As to the opening of the prisons, need I mention the disaster which was the closing of mental institutions in the early 1970s? “Community treatment” it was called. “Community neglect” is more likely. Might I remind us that many of these unjustly incarcerated are exactly the same individuals, or survivors with exactly the same neurological issues, that we refused to support before? I look at cities installing those anti-homeless spikes on benches and grates, and suddenly prison looks like a better alternative for many.

So what’s a good liberal to do? People are dying in place, struggling to find safety and freedom; we hardly can turn our backs on brutal bloodshed. And our troubles — what we derisively call “First World Problems” — truly do pale next to theirs. Surely we can adapt our lives to come up with some greater generosity?

Well, maybe not. Unitarian Universalists need to take a second look at our First Principle. My attention has lately shifted to the second part of its affirmation of everyone’s “inherent worth and dignity.”

How do we affirm and establish everyone’s God-given dignity in the current world of shrinking resources? Politywonk — and I bet this is pretty common in my faith family — spends a lot of time studying the news and hissing at screens bearing bad news. Then I turn my attention to the quest for structural reforms at macro levels. Single Payer Universal Access Health Insurance. A higher national minimum wage. Access to family planning for all families everywhere. When it comes to covenants, my focus makes a huge jump: covenant is for family and congregation; the next level is universal civic religion.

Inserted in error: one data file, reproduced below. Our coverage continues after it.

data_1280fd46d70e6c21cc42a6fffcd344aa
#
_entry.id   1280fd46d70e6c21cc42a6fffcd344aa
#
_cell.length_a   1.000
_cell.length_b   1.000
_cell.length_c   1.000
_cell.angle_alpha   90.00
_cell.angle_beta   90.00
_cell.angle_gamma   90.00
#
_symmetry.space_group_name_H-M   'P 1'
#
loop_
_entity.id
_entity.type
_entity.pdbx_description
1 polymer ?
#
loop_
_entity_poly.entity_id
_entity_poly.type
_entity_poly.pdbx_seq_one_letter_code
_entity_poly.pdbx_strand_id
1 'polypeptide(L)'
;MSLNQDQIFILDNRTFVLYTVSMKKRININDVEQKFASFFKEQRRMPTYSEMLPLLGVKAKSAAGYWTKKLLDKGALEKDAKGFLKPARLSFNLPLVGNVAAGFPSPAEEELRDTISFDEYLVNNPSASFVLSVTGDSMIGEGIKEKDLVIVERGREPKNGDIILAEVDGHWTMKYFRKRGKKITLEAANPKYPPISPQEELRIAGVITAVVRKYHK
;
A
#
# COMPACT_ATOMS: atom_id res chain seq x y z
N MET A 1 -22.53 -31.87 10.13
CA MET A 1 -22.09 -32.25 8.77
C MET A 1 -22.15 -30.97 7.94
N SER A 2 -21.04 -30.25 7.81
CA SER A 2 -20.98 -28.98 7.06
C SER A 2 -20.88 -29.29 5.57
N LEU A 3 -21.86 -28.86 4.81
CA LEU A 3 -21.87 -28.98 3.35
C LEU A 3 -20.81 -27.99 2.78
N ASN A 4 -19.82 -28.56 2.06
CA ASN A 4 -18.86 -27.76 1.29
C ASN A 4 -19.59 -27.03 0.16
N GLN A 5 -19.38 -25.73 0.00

But now that I’m old — sixty, which is, you have to admit, more old than young — reality advises that intermediate covenants are what supports life’s frail intervals. Neighborhood and congregation caring for others, not just in the abstract, but at the ready, over and over, the same faces, the same voices, the same stories, over and over and over. This takes my mind back to the refugee program at the end of the Indochinese war. By sending an advance guard of “pre-screeners” — of which I was one — and finding out who everyone was (and verifying with endless hours of document-sharing by means of modern electronics) and where they had a reason to settle successfully, the international community achieved what might have been the most successful relocation program in history. Yet when President Obama suggested this a few weeks ago — “let’s go down to Honduras and sort people out” — he was hooted off the stage.